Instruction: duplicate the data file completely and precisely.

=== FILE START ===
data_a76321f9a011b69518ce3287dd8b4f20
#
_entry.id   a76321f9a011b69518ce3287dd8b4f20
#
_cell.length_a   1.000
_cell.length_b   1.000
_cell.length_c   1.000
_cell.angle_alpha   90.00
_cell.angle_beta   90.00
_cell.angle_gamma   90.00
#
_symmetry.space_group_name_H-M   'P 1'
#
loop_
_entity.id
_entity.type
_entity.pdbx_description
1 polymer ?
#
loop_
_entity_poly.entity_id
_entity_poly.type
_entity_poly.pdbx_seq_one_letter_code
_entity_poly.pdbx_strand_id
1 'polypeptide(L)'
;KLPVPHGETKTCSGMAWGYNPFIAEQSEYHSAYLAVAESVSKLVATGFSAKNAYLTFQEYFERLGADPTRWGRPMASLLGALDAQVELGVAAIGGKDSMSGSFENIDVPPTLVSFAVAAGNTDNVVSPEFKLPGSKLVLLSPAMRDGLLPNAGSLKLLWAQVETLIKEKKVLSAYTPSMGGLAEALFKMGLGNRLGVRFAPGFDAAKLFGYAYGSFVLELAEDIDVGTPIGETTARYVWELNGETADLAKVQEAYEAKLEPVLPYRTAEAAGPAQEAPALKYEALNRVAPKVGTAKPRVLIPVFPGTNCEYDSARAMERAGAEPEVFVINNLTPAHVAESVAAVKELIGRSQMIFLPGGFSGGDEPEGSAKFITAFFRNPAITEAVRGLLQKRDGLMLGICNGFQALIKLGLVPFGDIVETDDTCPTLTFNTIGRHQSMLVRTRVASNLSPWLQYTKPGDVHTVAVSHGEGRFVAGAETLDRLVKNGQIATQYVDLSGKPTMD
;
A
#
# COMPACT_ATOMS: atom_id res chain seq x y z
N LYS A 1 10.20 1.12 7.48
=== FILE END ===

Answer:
data_a76321f9a011b69518ce3287dd8b4f20
#
_entry.id   a76321f9a011b69518ce3287dd8b4f20
#
_cell.length_a   1.000
_cell.length_b   1.000
_cell.length_c   1.000
_cell.angle_alpha   90.00
_cell.angle_beta   90.00
_cell.angle_gamma   90.00
#
_symmetry.space_group_name_H-M   'P 1'
#
loop_
_entity.id
_entity.type
_entity.pdbx_description
1 polymer ?
#
loop_
_entity_poly.entity_id
_entity_poly.type
_entity_poly.pdbx_seq_one_letter_code
_entity_poly.pdbx_strand_id
1 'polypeptide(L)'
;KLPVPHGETKTCSGMAWGYNPFIAEQSEYHSAYLAVAESVSKLVATGFSAKNAYLTFQEYFERLGADPTRWGRPMASLLGALDAQVELGVAAIGGKDSMSGSFENIDVPPTLVSFAVAAGNTDNVVSPEFKLPGSKLVLLSPAMRDGLLPNAGSLKLLWAQVETLIKEKKVLSAYTPSMGGLAEALFKMGLGNRLGVRFAPGFDAAKLFGYAYGSFVLELAEDIDVGTPIGETTARYVWELNGETADLAKVQEAYEAKLEPVLPYRTAEAAGPAQEAPALKYEALNRVAPKVGTAKPRVLIPVFPGTNCEYDSARAMERAGAEPEVFVINNLTPAHVAESVAAVKELIGRSQMIFLPGGFSGGDEPEGSAKFITAFFRNPAITEAVRGLLQKRDGLMLGICNGFQALIKLGLVPFGDIVETDDTCPTLTFNTIGRHQSMLVRTRVASNLSPWLQYTKPGDVHTVAVSHGEGRFVAGAETLDRLVKNGQIATQYVDLSGKPTMD
;
A
#
# COMPACT_ATOMS: atom_id res chain seq x y z
N LYS A 1 10.20 1.12 7.48